James Matthew Griggs, the 2nd Congressional District's U.S. representative in the early 1900s, is remembered with a bronze plaque in the century-old West Broad Avenue post office building that bears his name. Griggs was instrumental in securing appropriations for the 1912 construction of the building. (Dec. 9, 2012)
ALBANY -- Listen closely when you visit the endangered post office at 345 West Broad Ave. Perhaps you'll hear the echoes of long-stilled voices: wizened, white-haired veterans of the War Between the States longing for a letter from their children or an old companion, corseted ladies in rustling dresses and high-button shoes, as if boarding the steamship Titanic.
In fact, the Titanic made its first and final voyage in 1912, the year the downtown post office was completed. D.W. Griffith released "The Musketeers of Pig Alley," the original gangster movie -- silent, of course -- that year. Teddy Roosevelt won the nomination of his Bull Moose party.
After a century of service to the community, the West Broad Avenue post office is set to close in May, victim of hard economic times. The United States Postal Service has been forced to compete with private firms and with the social and electronic phenomenon called email. Even worse, in 2006 a congressional mandate decreed the service must "pre-fund" health insurance benefits for all its future retirees, unprecedented in either public or private sectors.
According to the USPS and to Frances Krack, leasing agent for the Griggs Building, where the facility is housed, there remains the possibility a private firm could take over most important functions of the post office, though it's uncertain whether customers could maintain their original box numbers or even the same zip code.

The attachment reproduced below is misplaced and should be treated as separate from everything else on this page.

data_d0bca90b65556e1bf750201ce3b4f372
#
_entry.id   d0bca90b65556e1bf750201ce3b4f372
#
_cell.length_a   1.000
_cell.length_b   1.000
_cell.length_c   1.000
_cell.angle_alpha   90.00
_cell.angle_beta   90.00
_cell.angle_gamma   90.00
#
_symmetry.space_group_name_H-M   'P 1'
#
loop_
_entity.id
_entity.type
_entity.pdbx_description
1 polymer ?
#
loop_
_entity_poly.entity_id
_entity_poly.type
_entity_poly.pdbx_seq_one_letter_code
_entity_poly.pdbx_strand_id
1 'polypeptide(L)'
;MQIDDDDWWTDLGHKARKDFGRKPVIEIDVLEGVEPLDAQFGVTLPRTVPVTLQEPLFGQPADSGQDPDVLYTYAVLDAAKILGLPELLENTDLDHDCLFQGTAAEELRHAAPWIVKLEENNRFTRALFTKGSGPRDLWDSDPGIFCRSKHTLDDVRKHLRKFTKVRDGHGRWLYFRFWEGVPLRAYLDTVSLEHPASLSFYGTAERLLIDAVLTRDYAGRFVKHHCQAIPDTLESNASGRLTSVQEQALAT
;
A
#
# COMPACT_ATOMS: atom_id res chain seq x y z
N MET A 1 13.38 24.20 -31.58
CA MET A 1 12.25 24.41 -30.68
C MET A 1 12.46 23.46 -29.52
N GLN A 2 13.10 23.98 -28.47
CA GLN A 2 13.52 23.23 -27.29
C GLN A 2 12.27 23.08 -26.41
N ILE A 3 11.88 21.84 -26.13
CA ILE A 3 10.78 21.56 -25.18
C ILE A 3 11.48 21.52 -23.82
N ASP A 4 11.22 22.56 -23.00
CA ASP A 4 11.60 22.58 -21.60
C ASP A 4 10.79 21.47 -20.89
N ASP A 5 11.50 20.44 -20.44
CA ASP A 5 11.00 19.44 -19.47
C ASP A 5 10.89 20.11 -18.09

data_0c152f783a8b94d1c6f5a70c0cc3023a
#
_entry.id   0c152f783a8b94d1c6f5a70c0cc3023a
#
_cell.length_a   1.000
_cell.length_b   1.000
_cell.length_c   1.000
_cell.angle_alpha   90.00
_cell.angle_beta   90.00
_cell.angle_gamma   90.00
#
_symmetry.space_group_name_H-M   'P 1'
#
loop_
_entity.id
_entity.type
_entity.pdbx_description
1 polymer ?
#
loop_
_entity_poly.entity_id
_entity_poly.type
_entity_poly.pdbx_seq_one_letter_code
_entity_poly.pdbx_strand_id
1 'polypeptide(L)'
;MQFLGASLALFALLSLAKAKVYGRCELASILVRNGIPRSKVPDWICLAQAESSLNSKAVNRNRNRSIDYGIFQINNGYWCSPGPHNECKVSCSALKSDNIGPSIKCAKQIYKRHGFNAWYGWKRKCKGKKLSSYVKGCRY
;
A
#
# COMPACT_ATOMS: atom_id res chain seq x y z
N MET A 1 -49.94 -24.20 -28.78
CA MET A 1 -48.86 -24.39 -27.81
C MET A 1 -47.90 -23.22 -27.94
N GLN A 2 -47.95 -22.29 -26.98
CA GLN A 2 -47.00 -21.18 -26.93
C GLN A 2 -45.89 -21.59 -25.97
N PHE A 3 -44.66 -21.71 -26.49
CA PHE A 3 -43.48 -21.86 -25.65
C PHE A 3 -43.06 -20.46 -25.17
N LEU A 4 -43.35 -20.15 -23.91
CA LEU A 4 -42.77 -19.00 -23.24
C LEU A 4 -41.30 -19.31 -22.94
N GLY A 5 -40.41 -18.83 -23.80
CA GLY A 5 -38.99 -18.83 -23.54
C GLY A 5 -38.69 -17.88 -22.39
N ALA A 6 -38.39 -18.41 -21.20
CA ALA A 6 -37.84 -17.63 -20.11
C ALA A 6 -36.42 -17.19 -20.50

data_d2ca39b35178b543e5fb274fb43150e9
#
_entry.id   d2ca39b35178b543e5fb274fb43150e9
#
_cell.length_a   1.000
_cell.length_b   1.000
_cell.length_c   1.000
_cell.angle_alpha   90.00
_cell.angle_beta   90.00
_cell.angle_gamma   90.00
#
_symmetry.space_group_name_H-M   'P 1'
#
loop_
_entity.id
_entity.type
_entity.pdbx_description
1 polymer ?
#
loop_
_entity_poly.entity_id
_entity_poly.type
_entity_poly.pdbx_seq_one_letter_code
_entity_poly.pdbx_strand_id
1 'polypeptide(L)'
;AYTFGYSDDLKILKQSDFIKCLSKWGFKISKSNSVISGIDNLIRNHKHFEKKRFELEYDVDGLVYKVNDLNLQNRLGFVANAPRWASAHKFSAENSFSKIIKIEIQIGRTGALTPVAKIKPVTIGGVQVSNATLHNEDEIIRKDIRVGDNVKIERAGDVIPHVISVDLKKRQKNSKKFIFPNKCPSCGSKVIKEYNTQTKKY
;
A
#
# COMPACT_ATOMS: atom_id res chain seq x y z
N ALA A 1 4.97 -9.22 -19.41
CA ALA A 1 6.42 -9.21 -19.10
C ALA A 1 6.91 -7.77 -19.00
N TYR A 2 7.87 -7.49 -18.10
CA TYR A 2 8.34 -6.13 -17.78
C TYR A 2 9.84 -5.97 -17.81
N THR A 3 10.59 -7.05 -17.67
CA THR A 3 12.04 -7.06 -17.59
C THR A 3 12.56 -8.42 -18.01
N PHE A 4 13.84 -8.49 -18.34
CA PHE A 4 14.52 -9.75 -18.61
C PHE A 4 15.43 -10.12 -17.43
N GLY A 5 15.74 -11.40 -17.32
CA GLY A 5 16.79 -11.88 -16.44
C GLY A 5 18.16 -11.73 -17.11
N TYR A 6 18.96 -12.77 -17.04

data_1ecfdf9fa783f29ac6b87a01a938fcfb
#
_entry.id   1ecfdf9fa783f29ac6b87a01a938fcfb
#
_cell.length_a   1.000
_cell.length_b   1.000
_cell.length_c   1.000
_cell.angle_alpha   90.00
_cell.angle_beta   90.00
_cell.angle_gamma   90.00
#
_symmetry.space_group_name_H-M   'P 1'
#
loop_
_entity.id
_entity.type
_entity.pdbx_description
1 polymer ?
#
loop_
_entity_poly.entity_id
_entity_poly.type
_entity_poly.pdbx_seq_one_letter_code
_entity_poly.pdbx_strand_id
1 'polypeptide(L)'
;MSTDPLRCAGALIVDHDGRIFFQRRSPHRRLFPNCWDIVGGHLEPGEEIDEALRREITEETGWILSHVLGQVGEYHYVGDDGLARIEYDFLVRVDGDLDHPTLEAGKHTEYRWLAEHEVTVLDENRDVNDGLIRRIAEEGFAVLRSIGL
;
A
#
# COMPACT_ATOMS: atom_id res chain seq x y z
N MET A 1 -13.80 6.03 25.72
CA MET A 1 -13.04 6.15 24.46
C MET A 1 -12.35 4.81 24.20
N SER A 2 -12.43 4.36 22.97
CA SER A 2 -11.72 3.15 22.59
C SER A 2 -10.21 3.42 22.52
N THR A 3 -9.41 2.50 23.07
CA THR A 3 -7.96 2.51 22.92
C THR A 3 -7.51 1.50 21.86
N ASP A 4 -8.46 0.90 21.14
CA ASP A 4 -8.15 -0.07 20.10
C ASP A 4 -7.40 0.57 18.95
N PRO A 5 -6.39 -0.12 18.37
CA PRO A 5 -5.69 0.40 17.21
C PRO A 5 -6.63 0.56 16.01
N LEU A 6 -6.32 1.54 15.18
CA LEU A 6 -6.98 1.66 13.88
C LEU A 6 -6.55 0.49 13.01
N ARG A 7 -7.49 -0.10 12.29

Krack, Johnny "Rabbit Man" Williams, city and local officials, including Albany City Commissioner Roger Marietta, are at the forefront of an ongoing protest against the closing. According to 2nd District U.S. Rep. Sanford Bishop, D-Albany, the greatest chance for congressional reversal is to contact the Republican leadership of the House, which, Bishop said, is holding up discussion of the USPS health fund.
Krack said her research marks the opening of the West Broad post office on Feb. 24, 1912. The facility would be built on a site originally known as the circus grounds, owned by H.P. Jones, who ultimately sold land lots to the Albany Hebrew Congregation in 1876. Until purchased by the U.S. government, the land was referred to as "synagogue lots," the research states.
A bronze plaque, placed on the first floor of the post office by the city of Albany and Dougherty County, credits James Matthew Griggs, second district congressman from 1897 to 1910, with obtaining the appropriations for the facility, which now bears his name.
Nellie Brimberry, whose late husband had been postmaster, in 1910 was appointed first postmistress of a first-class post office by President William Howard Taft. While Brimberry may have been grateful to Taft for the appointment, and to Griggs for helping to provide funds for the structure, she couldn't have voted for either man. As a woman, she'd wait another eight years for the 19th Amendment to pass before she would be allowed to vote.
Brimberry is said to have secured for pecan growers the privilege of shipping by mail sealed packages of their product. According to research accounts, the advancement brought national attention to south Georgia pecans.
For her research, Krack cites page 59 of "Albany on the Flint;" Dougherty County Deed Book 5, page 781; Dougherty County Deed Book 16, page 170; an oral history by H.B. Brimberry; Georgia Press Reference Association, 1927, Nellie Brimberry (Women of Georgia), and The Albany Herald's Feb. 21, 1966 obituary of Nellie Brimberry.